Saturday, July 25, 2009

SCMP:Lehman inquiry to call SFC chief again

25 July 2009

The Legislative Council subcommittee investigating the Lehman Brothers minibond debacle will again summon the head of the Securities and Futures Commission to explain the HK$6.3 billion deal to repay thousands of investors.

Speaking after a closed-door meeting yesterday, the subcommittee's chairman, Raymond Ho Chung-tai, said it decided to summon the regulator's chief executive, Martin Wheatley, for an open hearing as early as Friday or early next month.

"It's because after announcing the repurchase proposal, we need to understand the deal thoroughly {hellip} and ask about the terms, which are unclear," Mr Ho said.

The 16 banks that sold Lehman Brothers minibonds will send letters to investors early next month, and investors will have 60 days to decide whether to accept the deal.

Mr Ho said the legislators therefore hoped to hold the hearing as soon as possible to obtain more information about the repurchase arrangement. The subcommittee also decided that Financial Secretary John Tsang Chun-wah would be the next to be summoned, Mr Ho said.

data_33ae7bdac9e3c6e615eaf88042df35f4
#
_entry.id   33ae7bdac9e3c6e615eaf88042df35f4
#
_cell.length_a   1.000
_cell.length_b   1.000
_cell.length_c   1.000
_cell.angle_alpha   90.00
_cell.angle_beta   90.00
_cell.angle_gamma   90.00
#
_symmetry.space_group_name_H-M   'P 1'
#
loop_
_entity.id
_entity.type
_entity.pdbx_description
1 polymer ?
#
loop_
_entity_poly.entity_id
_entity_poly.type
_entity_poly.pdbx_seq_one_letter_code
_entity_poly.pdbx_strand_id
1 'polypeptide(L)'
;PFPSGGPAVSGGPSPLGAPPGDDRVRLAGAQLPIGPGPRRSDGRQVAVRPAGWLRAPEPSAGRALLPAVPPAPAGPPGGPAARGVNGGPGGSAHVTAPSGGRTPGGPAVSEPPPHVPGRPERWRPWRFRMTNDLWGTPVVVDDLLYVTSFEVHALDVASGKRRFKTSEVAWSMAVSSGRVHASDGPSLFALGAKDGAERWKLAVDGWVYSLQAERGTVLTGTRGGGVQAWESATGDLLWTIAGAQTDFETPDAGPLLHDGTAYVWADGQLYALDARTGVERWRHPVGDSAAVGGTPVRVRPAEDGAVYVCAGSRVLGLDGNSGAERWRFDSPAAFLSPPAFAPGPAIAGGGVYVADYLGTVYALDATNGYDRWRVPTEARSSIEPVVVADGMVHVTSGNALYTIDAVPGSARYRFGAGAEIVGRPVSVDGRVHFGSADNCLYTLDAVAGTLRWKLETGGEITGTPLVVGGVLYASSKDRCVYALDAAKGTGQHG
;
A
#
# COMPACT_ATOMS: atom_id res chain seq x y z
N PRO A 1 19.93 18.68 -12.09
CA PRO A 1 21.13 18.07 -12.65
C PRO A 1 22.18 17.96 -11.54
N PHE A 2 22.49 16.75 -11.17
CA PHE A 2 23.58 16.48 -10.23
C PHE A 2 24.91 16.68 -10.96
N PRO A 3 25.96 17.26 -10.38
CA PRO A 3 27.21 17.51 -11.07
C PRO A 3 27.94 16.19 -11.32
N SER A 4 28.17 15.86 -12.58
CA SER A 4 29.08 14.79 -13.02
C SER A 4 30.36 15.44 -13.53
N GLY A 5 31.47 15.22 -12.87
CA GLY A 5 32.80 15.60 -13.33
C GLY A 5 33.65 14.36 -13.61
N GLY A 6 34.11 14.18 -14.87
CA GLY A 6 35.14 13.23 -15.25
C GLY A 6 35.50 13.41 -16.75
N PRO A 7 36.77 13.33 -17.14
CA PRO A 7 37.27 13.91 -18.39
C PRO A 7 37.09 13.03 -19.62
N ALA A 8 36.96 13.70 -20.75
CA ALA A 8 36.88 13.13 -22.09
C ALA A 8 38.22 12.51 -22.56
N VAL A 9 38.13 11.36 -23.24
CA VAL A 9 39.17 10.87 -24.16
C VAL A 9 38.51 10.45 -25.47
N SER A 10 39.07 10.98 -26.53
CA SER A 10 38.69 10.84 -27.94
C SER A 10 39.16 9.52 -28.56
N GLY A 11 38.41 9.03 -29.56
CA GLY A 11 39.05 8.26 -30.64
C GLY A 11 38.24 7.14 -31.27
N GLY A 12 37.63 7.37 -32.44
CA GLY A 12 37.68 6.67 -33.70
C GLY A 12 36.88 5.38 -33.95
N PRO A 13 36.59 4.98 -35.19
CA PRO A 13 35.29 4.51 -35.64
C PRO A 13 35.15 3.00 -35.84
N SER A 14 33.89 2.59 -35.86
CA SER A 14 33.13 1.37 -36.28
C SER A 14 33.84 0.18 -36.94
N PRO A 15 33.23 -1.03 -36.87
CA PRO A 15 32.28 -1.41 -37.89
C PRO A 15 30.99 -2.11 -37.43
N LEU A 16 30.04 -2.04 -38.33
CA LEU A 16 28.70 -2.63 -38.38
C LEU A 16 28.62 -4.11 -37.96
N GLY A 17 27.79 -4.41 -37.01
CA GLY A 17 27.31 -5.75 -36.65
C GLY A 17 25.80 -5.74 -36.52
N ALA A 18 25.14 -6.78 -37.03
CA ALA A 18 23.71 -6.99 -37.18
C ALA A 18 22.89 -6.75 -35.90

The SFC announced on Wednesday the HK$6.3 billion buyout deal, which covers 29,000 investors of Lehman Brothers minibonds.

Under the agreement, those who are over 65 years old will get 70 per cent of the value of their initial investment back, while those below 65 will get 60 per cent back. They will receive at least a further 10 per cent of their initial investment from the residual value of the collateral. Despite their name, minibonds are not corporate bonds but credit-linked derivatives whose worth depends on the health of the underlying assets.

Mr Ho said the subcommittee members had also agreed to extend the area of investigation to include investors' protection, the complaint mechanism and the penalty system for any violation of the law during the selling of financial products.

The subcommittee chairman reiterated that the agreement would not interrupt the subcommittee investigating the matter.

"Unlike previous Legco inquiries, this time the incident is developing and we need to make plans accordingly. But it will not halt our investigation," he said.

Although the subcommittee decided earlier to take a break next month, Mr Ho said that as a result of the latest development, meetings would continue during the summer as long as there were enough lawmakers on hand.

"A lot of members have told me they won't be in Hong Kong in August. But because this is something which has got very wide public attention and interest, we will try our best to find enough members," he said.

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